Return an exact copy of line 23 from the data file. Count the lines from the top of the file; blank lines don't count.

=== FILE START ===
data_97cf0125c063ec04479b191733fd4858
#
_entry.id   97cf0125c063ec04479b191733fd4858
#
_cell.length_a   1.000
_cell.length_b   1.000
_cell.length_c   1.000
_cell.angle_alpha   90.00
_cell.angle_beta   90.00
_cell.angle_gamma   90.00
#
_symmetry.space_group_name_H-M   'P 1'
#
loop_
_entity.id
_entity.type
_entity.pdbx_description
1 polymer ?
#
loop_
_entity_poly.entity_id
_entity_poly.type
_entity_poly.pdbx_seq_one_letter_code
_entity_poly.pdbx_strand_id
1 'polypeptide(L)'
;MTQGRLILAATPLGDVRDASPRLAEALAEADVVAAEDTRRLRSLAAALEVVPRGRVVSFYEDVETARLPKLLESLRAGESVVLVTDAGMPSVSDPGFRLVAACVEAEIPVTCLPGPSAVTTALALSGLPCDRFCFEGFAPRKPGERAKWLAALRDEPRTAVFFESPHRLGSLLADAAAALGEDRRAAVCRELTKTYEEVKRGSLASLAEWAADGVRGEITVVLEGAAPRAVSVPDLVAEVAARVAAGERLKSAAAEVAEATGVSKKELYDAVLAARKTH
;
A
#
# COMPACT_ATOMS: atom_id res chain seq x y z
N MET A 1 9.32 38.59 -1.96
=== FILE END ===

_entity_poly.pdbx_seq_one_letter_code